Emerging Asian currencies slid in volatile trade on Friday, driven by a plummetting pound and a rush to safe-haven assets as the "leave" camp...
Emerging Asian currencies slid in volatile trade on Friday, driven by a plummetting pound and a rush to safe-haven assets as the “leave” camp took a commanding lead in Britain’s referendum on European Union membership.
The Singapore dollar and the South Korean won were set to see their worst day in nearly five years, although there was some caution over possible intervention by authorities to support the currencies.
Earlier, most regional units rose with the won and Malaysia’s ringgit to near two-month peaks as opinion polls showed the “Remain” supporters gaining momentum. But emerging Asian currencies turned weaker as early counts indicated Britain was on the brink of deciding to leave the EU.
The pound fell rapidly and global equities were hit hard. The safe-haven yen jumped more than 4 percent and most emerging Asian government bond prices slightly rose.
“It’s risk-off, so there’s buying of bonds, selling of equities and emerging market currencies, and buying of the yen,” said Satoshi Okagawa, senior global markets analyst for Sumitomo Mitsui Banking Corporation in Singapore. Risk assets, including Asian currencies, suffered heavy losses because they had priced in the probability that Britain would vote to stay in the union, analysts said.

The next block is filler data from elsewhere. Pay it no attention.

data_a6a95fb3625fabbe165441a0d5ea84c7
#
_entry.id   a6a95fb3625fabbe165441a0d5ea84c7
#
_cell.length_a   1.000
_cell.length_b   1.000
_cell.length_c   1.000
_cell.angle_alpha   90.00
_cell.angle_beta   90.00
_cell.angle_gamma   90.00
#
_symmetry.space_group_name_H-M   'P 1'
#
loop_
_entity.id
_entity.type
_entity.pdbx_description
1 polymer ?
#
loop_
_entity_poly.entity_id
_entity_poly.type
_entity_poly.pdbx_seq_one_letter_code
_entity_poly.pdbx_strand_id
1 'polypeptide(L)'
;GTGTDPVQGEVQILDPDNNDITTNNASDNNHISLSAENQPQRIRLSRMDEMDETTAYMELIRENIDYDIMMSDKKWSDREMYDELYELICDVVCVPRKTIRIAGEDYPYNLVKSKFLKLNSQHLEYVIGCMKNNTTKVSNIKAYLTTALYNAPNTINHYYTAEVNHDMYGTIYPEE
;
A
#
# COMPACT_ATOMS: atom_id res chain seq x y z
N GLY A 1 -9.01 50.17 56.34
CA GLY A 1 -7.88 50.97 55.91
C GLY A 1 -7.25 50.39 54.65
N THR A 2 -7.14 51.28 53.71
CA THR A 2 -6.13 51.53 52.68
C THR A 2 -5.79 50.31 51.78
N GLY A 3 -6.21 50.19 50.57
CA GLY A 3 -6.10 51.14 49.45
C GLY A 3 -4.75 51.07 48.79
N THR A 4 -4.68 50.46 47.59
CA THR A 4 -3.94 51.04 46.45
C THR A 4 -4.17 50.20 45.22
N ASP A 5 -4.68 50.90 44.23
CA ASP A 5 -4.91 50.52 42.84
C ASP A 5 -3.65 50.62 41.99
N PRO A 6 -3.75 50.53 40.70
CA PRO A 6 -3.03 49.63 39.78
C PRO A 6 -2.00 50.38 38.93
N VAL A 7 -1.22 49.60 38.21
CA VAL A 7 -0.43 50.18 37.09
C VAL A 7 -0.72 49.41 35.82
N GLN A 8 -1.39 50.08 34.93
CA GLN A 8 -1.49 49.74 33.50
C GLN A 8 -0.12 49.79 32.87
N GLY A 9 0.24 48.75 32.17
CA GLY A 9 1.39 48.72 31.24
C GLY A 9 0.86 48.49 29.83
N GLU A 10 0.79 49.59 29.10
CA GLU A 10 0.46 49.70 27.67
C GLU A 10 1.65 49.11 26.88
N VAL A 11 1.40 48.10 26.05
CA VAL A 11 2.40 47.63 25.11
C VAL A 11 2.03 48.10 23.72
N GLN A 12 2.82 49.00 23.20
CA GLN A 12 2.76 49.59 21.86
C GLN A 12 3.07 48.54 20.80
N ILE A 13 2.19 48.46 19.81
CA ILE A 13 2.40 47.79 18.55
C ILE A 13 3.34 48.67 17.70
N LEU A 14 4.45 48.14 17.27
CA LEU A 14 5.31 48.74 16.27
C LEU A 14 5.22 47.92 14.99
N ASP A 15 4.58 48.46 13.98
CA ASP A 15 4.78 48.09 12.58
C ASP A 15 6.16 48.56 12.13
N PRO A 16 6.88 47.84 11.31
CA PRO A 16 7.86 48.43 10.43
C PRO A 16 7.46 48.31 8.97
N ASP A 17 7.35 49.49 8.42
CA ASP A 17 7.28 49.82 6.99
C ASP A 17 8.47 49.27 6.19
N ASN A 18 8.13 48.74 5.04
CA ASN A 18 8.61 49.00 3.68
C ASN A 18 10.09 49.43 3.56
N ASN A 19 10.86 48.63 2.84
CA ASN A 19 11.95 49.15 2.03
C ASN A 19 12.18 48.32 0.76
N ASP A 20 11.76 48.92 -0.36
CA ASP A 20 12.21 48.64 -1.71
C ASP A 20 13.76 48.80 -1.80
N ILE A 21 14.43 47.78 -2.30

“The strong reaction comes from the stronger lead of “Leave”. Prior to today, the market had priced in a “Remain”, said Nordea Markets’ senior analyst Amy Yuan Zhuang in Singapore.
The Singapore dollar lost 1.8 per cent against the US dollar by mid day, which would be the largest daily loss since September 2011, according to Thomson Reuters data.
Traders rushed to dump the currency which has until recently outperformed. Before Friday, some analysts said the currency’s nominal effective exchange rate (NEER) was close to the top of the central bank’s policy band.
The city-state’s currency pared some of its earlier losses with growing caution over possible intervention by the Monetary Authority of Singapore to limit its losses.
The won had initially risen 0.3 percent to 1,147.1 per dollar, its strongest since May 3. But the currency quickly reversed direction to fall 2.2 percent, its largest daily depreciation since September 2011.
Traders were wary of possible official intervention to support the won, but the authorities were hardly seen in the market yet.